I’m writing in response to Brent Ables’ column concerning “The
Passion of the Christ” Although Mr. Ables makes some interesting
points concerning the delineation between media and real life, his
analysis concerning the redeeming value of the film (or absence of
said value) lacks perspective. He laments the fact that this movie
had the potential to carry a powerful message for its viewers, but
that message was lost in the wake of the extreme violence.
In his own words, “Gibson had the ability to bring those aspects
of Christ’s life to the screen that would have brightened the
spirits of believers … Instead, Gibson chooses to beat viewers
into submission with violence and dread.” What Mr. Ables fails to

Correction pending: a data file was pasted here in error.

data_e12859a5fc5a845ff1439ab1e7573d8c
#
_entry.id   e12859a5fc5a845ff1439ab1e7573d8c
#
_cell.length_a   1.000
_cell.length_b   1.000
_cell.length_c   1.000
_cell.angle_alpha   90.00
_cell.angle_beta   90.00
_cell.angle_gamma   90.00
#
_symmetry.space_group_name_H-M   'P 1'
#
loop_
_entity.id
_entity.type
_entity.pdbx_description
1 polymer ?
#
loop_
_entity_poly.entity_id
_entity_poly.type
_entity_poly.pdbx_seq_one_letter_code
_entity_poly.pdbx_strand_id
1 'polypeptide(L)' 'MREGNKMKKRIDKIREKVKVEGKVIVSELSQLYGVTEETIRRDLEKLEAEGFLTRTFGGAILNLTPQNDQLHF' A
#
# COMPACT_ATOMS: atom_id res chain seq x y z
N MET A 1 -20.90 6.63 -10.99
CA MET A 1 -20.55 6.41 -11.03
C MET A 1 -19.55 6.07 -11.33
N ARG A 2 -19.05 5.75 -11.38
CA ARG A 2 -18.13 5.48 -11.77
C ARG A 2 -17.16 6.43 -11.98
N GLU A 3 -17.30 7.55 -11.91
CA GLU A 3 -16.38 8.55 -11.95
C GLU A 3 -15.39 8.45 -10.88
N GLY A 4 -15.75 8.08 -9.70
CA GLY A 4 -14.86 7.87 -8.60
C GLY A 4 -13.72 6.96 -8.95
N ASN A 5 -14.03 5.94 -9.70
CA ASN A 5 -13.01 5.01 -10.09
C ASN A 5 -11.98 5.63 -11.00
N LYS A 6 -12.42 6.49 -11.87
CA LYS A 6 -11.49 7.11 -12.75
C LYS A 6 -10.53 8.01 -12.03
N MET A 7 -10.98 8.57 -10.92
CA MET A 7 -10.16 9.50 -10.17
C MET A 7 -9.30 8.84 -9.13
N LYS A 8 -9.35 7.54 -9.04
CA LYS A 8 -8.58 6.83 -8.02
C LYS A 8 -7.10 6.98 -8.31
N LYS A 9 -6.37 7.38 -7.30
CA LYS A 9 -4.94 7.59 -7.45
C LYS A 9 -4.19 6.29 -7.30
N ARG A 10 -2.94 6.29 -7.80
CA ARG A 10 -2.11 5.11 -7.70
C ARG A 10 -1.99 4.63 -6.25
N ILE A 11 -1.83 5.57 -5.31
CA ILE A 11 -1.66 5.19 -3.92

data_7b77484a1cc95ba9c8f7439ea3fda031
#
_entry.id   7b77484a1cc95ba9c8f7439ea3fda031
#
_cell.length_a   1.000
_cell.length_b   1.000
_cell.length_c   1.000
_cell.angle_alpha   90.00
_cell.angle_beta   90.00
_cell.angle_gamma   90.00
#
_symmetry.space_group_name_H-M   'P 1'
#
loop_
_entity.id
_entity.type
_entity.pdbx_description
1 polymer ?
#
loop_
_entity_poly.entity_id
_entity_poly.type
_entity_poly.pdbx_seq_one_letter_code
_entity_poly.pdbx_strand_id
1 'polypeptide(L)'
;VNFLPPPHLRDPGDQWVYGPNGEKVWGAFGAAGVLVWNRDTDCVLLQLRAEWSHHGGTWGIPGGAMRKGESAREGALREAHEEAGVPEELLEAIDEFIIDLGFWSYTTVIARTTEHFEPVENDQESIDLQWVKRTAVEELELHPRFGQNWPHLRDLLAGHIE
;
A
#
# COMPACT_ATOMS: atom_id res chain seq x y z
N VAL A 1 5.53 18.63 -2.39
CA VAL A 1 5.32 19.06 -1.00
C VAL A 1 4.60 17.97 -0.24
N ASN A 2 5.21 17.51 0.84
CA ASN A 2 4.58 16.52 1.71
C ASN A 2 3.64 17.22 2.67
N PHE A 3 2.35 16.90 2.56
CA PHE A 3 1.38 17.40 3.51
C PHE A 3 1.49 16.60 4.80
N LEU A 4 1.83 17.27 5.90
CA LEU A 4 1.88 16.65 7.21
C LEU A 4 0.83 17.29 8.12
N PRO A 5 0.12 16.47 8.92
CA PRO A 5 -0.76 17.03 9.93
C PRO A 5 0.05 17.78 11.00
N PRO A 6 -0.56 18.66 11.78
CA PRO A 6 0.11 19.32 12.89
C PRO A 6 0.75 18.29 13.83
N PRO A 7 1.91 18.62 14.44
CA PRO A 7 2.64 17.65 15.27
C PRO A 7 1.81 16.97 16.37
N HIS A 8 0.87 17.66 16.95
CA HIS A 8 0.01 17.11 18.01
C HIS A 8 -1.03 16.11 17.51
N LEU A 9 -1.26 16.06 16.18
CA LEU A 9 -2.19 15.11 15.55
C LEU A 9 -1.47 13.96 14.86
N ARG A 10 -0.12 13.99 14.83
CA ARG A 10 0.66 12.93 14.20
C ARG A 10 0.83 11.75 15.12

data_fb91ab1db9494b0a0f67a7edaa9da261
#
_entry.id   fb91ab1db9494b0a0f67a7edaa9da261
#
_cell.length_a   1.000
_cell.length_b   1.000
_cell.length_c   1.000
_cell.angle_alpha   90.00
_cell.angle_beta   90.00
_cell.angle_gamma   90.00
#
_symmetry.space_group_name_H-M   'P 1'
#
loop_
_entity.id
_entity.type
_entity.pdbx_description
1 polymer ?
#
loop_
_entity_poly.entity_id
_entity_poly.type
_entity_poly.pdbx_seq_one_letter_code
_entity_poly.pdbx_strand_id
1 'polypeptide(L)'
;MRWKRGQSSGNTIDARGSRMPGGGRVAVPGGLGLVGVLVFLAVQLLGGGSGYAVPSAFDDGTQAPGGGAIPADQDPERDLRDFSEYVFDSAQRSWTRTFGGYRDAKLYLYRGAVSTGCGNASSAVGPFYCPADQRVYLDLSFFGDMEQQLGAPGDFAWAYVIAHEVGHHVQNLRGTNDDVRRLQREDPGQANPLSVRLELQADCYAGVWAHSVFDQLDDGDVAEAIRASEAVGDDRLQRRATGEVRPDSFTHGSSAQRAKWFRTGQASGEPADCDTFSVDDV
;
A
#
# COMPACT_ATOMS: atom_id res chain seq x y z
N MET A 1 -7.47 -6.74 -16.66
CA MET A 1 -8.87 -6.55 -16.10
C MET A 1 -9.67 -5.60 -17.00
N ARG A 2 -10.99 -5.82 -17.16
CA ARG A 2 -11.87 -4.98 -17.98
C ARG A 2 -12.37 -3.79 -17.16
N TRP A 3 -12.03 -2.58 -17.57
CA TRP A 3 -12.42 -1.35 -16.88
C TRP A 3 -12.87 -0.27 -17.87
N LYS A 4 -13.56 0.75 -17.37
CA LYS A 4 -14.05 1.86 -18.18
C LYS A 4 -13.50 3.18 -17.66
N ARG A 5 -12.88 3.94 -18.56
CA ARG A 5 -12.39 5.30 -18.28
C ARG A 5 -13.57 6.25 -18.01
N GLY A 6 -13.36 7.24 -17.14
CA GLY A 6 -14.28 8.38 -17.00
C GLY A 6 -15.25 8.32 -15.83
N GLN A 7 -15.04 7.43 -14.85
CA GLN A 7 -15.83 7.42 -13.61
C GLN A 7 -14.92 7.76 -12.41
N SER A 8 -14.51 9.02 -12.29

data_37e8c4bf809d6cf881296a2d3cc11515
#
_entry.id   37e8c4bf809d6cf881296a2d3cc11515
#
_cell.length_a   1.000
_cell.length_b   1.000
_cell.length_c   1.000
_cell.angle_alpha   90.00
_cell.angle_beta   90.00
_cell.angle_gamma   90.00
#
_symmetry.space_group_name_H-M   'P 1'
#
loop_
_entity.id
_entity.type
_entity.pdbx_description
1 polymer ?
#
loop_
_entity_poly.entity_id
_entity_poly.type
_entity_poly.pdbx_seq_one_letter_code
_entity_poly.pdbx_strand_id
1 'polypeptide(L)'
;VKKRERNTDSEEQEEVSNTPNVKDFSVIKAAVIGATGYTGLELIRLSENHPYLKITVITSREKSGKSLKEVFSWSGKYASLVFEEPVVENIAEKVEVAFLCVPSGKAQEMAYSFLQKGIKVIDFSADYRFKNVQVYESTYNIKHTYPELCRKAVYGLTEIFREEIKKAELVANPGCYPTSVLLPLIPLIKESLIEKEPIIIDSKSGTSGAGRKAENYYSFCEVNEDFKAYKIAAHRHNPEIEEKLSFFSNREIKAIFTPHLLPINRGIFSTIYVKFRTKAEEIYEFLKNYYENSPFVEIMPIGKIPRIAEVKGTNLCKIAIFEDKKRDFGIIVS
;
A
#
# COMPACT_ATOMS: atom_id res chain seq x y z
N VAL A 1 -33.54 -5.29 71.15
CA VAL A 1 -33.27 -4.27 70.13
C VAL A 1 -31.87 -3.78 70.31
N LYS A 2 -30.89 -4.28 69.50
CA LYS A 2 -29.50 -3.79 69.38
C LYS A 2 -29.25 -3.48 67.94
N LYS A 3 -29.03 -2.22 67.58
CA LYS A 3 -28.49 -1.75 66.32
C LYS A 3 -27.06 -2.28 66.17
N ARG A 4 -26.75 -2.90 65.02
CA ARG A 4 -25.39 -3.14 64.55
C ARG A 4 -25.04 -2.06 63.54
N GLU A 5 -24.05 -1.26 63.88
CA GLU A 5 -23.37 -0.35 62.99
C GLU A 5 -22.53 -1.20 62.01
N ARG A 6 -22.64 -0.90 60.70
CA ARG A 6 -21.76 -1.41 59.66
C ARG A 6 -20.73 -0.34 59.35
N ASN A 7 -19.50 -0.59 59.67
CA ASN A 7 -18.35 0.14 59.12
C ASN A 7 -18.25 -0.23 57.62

consider, however, is that when telling the story of Jesus Christ’s
death, the violence involved is an absolutely critical component of
the overall message. Too often, Christians affirm their belief that
Christ suffered and died for them without really stopping to
consider what that would have entailed.
We consider the abstract implications of that idea, but not the
reality of it. Psychologically speaking, it’s natural to want to
gloss over the brutality of Jesus’ death, but in doing so we miss
out on the true nature of his sacrifice. In this sense, the
violence of “The Passion” represents a restoration of the meaning
to the story of Christ’s death, rather than detracting from that
meaning. The intent was not to “brighten the spirits of believers,”
but rather to humble them, and in my own experience, the movie
accomplishes exactly that.
Viewing this movie is by no means a pleasant experience, but it
has the potential to be a very valuable one. Mr. Ables’ conclusions
concerning the social and spiritual worth of “The Passion of the
Christ,” while noteworthy, are by no means universal.